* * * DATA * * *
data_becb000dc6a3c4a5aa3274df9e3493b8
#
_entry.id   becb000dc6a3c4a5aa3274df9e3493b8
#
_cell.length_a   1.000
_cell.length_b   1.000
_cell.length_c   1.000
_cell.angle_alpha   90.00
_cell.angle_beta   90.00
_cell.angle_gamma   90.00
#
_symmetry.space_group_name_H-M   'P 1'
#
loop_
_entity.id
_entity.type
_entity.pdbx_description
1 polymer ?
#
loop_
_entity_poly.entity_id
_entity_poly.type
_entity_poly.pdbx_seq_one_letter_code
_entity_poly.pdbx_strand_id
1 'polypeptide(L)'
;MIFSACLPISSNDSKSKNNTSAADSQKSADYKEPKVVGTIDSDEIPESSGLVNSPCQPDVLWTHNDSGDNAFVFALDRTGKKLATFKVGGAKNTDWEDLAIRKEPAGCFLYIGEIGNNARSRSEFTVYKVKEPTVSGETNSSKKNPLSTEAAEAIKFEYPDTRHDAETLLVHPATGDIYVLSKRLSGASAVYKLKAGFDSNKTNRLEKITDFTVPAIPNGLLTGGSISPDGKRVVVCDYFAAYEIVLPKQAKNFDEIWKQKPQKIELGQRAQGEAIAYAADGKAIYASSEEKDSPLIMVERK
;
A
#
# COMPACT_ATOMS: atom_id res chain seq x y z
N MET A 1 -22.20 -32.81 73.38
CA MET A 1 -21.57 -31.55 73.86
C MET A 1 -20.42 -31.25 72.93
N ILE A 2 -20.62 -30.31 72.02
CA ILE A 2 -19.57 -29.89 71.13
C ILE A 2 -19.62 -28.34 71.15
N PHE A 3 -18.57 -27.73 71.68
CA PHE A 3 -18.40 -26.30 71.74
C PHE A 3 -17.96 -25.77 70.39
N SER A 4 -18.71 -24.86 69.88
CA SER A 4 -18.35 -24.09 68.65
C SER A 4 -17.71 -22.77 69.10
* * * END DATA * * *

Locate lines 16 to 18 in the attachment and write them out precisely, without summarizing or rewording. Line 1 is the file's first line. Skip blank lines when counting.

_entity.type
_entity.pdbx_description
1 polymer ?